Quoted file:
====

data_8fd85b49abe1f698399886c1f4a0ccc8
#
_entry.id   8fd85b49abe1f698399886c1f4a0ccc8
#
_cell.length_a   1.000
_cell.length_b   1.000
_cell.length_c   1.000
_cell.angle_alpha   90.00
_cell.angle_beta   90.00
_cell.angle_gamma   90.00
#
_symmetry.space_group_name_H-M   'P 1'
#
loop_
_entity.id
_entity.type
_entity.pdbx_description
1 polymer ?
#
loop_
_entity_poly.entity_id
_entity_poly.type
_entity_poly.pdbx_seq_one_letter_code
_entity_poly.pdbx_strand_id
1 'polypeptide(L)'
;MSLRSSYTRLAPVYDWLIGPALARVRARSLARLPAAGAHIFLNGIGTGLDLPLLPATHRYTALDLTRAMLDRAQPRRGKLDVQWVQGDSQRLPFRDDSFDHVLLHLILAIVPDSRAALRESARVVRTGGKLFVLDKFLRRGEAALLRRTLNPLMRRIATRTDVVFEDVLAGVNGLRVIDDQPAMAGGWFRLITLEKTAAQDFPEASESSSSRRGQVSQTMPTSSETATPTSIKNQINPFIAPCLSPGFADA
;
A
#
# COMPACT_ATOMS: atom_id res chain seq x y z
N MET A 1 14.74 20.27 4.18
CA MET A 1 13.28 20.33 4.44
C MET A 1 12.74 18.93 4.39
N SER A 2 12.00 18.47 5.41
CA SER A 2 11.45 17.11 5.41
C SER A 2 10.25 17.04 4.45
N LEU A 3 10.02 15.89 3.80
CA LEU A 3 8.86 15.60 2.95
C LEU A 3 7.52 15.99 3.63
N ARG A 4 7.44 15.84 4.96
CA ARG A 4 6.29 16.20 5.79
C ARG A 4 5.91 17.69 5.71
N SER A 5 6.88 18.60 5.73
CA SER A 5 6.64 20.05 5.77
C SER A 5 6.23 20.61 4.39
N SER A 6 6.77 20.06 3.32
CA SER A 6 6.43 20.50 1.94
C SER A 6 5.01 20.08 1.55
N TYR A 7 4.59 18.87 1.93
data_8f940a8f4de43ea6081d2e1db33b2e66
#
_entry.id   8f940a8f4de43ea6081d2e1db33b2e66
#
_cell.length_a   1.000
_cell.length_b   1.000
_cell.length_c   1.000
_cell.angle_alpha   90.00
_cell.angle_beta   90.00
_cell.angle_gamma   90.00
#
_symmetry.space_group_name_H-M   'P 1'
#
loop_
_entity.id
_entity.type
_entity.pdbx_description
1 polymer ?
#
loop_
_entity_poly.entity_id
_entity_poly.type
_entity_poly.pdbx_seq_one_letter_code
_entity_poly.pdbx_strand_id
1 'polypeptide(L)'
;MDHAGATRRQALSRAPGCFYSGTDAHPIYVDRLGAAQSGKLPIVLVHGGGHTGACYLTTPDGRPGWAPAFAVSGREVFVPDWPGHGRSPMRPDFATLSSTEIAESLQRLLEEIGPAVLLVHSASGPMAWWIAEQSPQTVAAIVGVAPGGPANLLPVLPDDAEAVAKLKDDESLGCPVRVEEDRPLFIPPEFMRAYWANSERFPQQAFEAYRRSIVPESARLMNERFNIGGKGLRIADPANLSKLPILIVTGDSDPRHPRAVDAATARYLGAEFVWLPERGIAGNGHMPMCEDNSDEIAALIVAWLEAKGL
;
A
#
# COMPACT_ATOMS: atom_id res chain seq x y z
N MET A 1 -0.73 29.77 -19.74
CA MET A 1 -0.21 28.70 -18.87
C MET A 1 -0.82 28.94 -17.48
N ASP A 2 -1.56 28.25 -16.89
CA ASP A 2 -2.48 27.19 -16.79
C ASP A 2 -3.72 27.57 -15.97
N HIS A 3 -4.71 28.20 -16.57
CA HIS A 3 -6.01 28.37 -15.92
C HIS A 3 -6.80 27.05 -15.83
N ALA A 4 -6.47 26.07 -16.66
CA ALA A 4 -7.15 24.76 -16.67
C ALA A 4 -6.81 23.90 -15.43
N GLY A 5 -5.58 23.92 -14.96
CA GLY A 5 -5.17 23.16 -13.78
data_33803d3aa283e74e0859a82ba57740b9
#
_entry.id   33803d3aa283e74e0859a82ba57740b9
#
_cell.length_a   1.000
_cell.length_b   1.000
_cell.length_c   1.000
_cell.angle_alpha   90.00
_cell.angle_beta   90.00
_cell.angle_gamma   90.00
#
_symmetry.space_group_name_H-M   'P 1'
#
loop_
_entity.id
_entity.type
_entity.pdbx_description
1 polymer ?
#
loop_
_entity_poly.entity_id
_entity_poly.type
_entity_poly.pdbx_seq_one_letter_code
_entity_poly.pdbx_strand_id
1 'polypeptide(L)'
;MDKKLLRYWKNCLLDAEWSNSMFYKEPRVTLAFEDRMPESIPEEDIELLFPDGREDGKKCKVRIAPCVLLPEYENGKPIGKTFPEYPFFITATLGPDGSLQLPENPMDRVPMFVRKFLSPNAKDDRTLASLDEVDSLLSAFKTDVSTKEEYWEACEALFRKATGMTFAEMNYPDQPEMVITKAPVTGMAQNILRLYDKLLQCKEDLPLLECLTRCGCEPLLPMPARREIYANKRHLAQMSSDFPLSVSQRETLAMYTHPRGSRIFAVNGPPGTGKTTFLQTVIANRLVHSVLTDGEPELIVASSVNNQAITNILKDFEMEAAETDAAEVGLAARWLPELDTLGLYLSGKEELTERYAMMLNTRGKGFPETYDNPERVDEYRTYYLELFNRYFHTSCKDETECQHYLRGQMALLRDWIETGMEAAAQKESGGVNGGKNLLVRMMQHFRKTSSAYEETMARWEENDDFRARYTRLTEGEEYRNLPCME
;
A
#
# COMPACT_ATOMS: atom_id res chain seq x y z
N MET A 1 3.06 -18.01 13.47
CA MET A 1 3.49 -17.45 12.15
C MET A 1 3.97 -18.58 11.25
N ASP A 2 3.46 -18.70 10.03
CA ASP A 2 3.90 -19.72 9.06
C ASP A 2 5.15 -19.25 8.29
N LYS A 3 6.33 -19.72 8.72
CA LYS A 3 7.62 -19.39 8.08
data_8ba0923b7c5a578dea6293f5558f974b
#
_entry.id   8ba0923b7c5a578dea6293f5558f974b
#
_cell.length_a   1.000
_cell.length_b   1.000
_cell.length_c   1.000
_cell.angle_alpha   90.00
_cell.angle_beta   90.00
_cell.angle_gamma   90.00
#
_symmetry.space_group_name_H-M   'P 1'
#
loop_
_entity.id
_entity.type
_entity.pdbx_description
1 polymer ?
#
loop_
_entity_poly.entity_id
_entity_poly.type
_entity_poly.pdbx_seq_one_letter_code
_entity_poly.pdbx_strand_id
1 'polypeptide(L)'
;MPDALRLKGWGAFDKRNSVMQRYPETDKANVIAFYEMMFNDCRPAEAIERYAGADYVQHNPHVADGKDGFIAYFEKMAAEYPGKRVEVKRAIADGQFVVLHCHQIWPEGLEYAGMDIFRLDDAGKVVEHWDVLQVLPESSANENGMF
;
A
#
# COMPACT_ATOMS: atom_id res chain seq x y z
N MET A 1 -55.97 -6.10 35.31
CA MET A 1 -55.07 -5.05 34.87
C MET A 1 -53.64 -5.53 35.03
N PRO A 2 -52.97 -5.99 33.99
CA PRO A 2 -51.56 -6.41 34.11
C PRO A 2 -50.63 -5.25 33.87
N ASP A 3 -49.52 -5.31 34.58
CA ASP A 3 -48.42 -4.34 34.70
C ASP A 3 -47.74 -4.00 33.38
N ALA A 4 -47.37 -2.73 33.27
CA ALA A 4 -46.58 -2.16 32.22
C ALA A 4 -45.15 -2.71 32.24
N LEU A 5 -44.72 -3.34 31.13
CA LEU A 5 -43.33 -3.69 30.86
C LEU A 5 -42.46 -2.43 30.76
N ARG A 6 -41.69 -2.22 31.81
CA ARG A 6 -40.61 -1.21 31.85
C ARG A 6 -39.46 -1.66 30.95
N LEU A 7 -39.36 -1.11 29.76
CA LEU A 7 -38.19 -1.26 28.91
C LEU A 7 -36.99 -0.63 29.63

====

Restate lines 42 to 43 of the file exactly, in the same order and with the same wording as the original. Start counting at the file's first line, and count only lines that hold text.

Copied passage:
C ARG A 4 5.91 17.69 5.71
N SER A 5 6.88 18.60 5.73